(WOIO) - Tuesday the Cuyahoga County Health Department issued this statement:
Cuyahoga County Health Officials have not received recalled lots of Sanofi vaccine to date.
This morning, public health officials learned that Sanofi Pasteur issued a voluntary recall of swine flu vaccine for infants. After assessing local vaccine inventory records, it was determined that the vaccine in question was not part of the shipments received by local public health agencies.
"To the best of our knowledge, none of the three health departments in our County have received any of the vaccine in question" - says Terry Allan, Health Commissioner of the Cuyahoga County Board of Health.
According to Matt Carroll, Director of the Cleveland Department of Public Health, "The Centers for Disease Control states there is no need to re-administer a dose to those who received vaccine from these lots."
"It is recommended for all 2009 U1N1 vaccines, all children less than 10 years old should get the recommended two doses of Hi Ni vaccine approximately a month apart for the optimal immune response. So, children less than 10 years old who have only received one dose of vaccine thus far should still receive a second dose of 2009 H1NI vaccine" advises Dr. Scott Frank, Medical Director and Health Commissioner of Shaker I-Its Health Department.
Hundreds of thousands of doses of H1N1 flu vaccine are being recalled after tests indicated they may not be potent enough to protect against the virus. The Centers for Disease Control and Prevention notified doctors about the recall today.
The doses are pre-filled syringes intended for young children, ages six months to almost three years. There is no health hazard and the FDC and the CDC recommend not repeating the dose for children who received vaccine from these lots. The CDC says parents of children who received vaccine from the recalled lots do not need to take any action other than to complete the two-dose immunization series.
Additional information for the Centers for Disease Control and Prevention:
As part of its quality assurance program, the manufacturer, Sanofi Pasteur, performs routine, ongoing stability testing of its influenza A (H1N1) vaccine after the vaccine has been shipped to providers. Stability testing means measuring the strength (also called potency) of a vaccine over time. It is performed because sometimes the strength of a vaccine can go down over time. On December 7, Sanofi Pasteur notified CDC and FDA that the potency in one batch (called a "lot") of pediatric syringes that had been distributed was later found to have dropped below a pre-specified limit. As a result of this finding, Sanofi Pasteur tested additional lots and found that three other lots that had been distributed also had an antigen content that, while properly filled at the time of manufacturing, was later measured to be below pre-specified limits. This means that doses from these four vaccine lots no longer meet the manufacturer's specifications for potency. Sanofi Pasteur will send providers directions for returning any unused vaccine from these lots.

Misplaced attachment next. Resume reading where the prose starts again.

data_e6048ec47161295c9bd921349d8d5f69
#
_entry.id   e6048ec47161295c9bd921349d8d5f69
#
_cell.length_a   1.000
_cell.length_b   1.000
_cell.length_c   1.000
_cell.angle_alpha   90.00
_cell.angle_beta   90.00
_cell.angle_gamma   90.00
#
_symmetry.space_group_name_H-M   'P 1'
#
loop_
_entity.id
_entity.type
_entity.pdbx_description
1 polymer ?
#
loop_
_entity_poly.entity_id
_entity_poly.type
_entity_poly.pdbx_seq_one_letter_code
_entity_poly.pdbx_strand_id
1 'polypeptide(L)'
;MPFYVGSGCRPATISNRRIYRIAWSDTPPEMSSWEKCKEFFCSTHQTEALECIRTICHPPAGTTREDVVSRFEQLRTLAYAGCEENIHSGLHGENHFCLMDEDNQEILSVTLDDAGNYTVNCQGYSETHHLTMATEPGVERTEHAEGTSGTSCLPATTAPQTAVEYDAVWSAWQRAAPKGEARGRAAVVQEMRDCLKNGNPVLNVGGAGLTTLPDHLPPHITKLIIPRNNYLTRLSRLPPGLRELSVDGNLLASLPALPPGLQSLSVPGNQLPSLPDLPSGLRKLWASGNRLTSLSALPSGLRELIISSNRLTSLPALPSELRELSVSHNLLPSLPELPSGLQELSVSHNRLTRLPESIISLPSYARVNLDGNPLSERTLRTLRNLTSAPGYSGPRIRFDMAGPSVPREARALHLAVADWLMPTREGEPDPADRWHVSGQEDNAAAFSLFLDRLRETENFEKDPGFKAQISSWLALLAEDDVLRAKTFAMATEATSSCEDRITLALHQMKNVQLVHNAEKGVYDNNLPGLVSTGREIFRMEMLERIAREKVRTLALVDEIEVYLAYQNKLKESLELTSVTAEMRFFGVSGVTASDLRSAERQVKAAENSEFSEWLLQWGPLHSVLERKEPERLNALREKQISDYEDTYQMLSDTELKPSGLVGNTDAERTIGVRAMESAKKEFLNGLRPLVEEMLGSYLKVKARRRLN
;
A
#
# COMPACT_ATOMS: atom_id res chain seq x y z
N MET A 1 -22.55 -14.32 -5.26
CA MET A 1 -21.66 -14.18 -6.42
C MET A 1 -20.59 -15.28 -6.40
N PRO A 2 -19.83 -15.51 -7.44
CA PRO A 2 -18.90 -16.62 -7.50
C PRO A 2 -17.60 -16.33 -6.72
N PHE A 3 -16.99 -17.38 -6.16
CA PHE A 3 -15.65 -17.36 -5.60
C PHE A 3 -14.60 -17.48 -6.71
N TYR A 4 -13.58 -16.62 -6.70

Potency (or strength) is determined by the measurement of the concentration of the active ingredient (also called antigen) in the H1N1 vaccine.
No. There are no safety concerns with these lots of H1N1 vaccine. All lots successfully passed pre-release testing for purity, potency and safety.
No. The vaccine potency is only slightly below the "specified" range. The vaccine in these lots is still expected to be effective in stimulating a protective response despite this slight reduction in the concentration of antigen. There is no need to re-administer a dose to those who received vaccine from these lots. However, as is recommended for all 2009 H1N1 vaccines, all children less than 10 years old should get the recommended two doses of H1N1 vaccine approximately a month apart for the optimal immune response. Therefore, children less than 10 years old who have only received one dose of vaccine thus far should still receive a second dose of 2009 H1N1 vaccine.
Parents of children who received vaccine from the recalled lots do not need to take any action, other than to complete the two-dose immunization series if not already completed.
Vaccine doses with the following lot numbers are included in the recall:
0.25 ml pre-filled syringes, 10-packs (NDC # 49281-650-25, sometimes coded as 49281-0650-25):
0.25 ml pre-filled syringes, 25-packs (NDC # 49281-650-70, sometimes coded as 49281-0650-70):
Approximately 800,000 doses of vaccine in these lots were distributed to providers.
The potency problem described here is specific to the four lots of Sanofi Pasteur's pediatric H1N1 vaccine in 0.25 mL pre-filled syringes. Sanofi Pasteur is investigating what caused the problem. The same vaccine packaged in other dosing forms, such as pre-filled syringes for older children adults, and multi-dose vials, continues to meet specifications. This recall does not affect H1N1 vaccine produced by other manufacturers.
No. The lots being recalled passed all quality controls and met all specifications before they were shipped.
All vaccines are routinely tested for purity, potency and safety prior to release. The four lots of vaccine met all required specifications at the time of release and shipment to distribution centers. The vaccine provided in multi-dose vials and the single-dose, 0.5 mL pre-filled syringes for persons 36 months and older continues to meet all specifications.
Sanofi Pasteur will send a notification to providers who received doses from any of the four lots of vaccine so that they can return any unused vaccine.
Vaccine from these four lots was distributed throughout the United States.